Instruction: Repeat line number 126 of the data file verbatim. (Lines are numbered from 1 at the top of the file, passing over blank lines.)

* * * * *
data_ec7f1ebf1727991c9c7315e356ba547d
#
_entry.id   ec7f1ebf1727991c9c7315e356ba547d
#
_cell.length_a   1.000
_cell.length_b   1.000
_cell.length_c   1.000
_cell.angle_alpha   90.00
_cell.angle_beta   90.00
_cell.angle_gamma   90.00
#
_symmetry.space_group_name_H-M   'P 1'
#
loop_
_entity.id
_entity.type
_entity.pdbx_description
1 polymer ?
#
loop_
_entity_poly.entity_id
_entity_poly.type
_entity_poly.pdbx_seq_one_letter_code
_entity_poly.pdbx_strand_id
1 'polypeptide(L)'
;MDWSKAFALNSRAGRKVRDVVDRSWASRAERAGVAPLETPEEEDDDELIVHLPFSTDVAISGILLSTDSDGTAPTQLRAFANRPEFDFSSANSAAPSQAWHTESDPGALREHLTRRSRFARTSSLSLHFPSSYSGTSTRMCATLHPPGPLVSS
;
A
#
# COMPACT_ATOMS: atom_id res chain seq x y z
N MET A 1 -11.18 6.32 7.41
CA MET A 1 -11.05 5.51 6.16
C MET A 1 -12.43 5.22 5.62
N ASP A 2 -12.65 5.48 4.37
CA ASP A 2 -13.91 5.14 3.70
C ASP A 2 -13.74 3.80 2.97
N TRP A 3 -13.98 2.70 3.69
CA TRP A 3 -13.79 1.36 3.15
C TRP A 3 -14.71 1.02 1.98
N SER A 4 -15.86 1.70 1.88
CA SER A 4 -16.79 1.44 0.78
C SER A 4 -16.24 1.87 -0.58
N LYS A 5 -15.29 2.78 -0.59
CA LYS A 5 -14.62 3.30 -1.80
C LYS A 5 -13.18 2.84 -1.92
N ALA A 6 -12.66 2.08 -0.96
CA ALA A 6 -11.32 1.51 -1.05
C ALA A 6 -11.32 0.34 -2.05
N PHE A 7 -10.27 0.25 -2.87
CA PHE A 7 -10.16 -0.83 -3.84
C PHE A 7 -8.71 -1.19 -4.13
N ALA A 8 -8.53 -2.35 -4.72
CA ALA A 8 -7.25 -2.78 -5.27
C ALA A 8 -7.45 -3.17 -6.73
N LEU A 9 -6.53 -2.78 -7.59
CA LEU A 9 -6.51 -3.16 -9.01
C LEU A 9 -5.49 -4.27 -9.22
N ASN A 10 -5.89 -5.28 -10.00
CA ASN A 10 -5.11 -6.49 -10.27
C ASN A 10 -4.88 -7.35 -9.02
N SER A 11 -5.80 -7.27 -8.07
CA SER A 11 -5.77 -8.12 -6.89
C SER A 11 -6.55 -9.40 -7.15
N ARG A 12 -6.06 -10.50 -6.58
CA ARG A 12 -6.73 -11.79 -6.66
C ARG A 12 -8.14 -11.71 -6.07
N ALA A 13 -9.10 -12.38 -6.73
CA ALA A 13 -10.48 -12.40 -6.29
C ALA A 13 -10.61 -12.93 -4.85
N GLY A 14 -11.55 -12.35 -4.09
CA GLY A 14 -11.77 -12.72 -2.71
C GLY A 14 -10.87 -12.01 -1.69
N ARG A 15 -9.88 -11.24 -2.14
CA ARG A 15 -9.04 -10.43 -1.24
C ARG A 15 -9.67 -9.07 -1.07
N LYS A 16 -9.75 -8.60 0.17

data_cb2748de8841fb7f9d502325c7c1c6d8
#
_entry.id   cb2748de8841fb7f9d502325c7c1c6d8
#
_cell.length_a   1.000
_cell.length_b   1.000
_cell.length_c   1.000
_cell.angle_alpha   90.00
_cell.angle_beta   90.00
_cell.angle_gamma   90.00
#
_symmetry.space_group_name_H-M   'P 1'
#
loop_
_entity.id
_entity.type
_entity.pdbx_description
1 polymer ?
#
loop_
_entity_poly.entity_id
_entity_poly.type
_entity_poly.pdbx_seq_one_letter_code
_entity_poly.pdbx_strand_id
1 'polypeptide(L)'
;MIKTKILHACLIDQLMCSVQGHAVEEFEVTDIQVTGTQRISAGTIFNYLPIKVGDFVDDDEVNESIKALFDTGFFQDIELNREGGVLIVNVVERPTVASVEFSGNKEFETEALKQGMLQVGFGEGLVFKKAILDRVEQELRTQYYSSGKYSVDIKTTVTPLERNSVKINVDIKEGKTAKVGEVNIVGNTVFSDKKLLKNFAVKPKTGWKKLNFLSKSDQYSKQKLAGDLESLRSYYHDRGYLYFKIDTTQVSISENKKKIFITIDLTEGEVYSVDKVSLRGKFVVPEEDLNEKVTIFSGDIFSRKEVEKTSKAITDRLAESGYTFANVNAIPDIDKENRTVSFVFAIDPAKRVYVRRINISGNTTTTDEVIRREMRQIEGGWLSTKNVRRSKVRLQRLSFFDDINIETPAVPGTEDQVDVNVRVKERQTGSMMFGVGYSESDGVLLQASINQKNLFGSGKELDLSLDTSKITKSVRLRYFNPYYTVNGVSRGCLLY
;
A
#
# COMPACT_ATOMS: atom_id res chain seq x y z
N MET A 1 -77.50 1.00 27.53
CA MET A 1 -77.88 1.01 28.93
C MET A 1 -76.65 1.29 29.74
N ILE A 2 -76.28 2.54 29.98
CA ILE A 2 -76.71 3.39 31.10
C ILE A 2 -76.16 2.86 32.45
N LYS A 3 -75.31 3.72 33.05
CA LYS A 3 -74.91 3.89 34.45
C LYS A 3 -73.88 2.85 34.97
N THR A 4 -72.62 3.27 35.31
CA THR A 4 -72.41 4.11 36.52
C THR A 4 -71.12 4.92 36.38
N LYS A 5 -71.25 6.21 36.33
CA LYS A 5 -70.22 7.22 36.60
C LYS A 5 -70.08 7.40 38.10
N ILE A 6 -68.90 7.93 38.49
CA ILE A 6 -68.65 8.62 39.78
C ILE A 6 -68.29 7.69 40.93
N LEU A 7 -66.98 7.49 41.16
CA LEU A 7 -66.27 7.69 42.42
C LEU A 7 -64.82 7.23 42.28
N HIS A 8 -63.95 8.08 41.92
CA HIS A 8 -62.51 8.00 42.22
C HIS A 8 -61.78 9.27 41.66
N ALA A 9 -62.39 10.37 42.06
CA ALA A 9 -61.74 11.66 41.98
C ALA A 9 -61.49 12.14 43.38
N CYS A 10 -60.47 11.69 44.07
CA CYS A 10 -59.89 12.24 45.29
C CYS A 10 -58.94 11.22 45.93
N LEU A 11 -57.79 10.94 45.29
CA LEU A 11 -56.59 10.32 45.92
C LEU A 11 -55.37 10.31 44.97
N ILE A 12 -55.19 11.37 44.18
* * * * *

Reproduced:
CA LEU A 7 -66.27 7.69 42.42